tm: Well, Mrs. Hawkins, we would like to offer him a Sears credit card. Perhaps you can tell us what he does, and what his income is?
mama: I'm sorry, I haven't the slightest idea.
tm: You don't know what he does or his income?
mama: No.
tm: I don't understand. You really mean that you really have no idea what your husband does or how much he earns?
mama: Not the slightest. He's been dead for four years.
tm: Oh. (after a moment of silence) Well, what do you do?
mama: I am the last of the lilies of the field; I toil not, neither do I spin. (hangs up)

Three days later the Sears card arrived in the mailbox. Made out for Mrs. David Hawkins

Mama and the Burial Plot Salesman

mama: Hello?
tm: Hello, is this Anne Hawkins?
mama: Yes.
tm: I represent XXX Cemetery. We are offering a special price on burial plots. These are prepaid plots, so that when the need arises, there will be no cost for a plot.
mama: I appreciate the offer, but I don't think so.
rm: Mrs. Hawkins, this is a great opportunity to reserve your burial plot, so your loved ones will one less thing to deal with when you pass on.
mama: Well, you see, I don't think you really want to bury me, because of my religion.
tm: Oh, we take care of all religions.
mama: Mmmhmmm...but aren't your graves six feet long and three feet wide, and three or four feet deep like all the others?
tm: yes...
mama: Well, you see, because I am a Vertical Buddhist  I should be buried standing up, in a grave that is three feet wide and six feet deep. (hangs up).

Anne Hawkins in 1985

Mama and the Carpet Salesman

mama: Hello?
tm: Good morning! I'd like to tell you about a wonderful special we have going right now. We are the ZYX Carpet Company, and we would like to offer you an unbelievable deal on wall to wall carpets for your new home.
mama: I'm sorry, but we don't have wall to wall floors. (hangs up)

Mama and the Magazine Salesman (who came to the door)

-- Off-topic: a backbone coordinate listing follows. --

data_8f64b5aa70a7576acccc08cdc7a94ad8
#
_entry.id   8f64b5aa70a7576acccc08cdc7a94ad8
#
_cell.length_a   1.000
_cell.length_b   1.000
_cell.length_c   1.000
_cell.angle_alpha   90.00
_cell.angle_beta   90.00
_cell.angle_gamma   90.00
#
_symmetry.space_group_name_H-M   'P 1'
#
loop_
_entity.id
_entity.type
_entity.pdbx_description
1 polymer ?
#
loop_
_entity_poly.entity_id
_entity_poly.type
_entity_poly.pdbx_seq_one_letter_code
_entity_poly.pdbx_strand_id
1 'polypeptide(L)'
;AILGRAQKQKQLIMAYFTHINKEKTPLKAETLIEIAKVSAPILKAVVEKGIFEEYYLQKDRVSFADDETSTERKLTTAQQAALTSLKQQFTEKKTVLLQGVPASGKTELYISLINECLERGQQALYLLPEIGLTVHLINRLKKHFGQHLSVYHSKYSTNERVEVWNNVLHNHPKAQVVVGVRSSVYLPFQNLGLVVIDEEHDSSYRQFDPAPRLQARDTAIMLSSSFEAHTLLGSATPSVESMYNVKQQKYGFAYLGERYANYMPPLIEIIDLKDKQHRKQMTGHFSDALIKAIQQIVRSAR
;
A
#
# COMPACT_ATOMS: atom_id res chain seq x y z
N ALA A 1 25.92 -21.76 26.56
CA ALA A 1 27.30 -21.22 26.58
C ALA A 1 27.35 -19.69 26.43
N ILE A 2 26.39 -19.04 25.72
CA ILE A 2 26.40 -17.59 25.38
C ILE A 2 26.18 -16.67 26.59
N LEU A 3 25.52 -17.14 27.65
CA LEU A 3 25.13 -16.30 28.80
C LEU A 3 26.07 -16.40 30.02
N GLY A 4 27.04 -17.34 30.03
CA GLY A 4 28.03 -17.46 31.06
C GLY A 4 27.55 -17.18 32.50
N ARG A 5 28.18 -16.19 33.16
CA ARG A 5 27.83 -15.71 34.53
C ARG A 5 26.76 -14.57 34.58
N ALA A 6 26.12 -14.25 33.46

sm: Madam, I have a wonderful selection of national magazines for half the newsstand price. Would you be interested in, say, The Ladies Home Journal, or McCall"s?
mama: (gently closing door) I'm sorry, but I don't speak English.

The poor man was halfway down the drive before he realized what had just happened.

That's all until next time--Nan

Wednesday, November 21, 2012

Happy Thanksgiving!

I'm looking forward to spending the part of the day at the home of my son Jeremy's sister- and brother-in-law, Karen and Raja Aburri. It is great fun to be with this really global extended family; if you look around, you can see so many different ethnicities--it is wonderful! And the dinner is potluck, so you can believe that the food for the traditional feast is truly awesome! I hope your Thanksgiving will be a wonderful as I know mine is going to be.

Yesterday and Monday I was taking classes at from the redoubtable Lesa Snider, an expert in Photoshop. Her web site is  The Monday class was on Bridge, Adobe's image (and other file) organizer. What a revelation that class was! And if you are not familiar with Creative Live, it is an online classroom which hosts awesome teachers in various graphic fields, and the classes are free! If, like me, your head starts to explode by the end of the first half hour, you can buy the class vids, which you can either watch on their site, or download, or either--or both, come to that! I have not regretted any of my class purchases  either!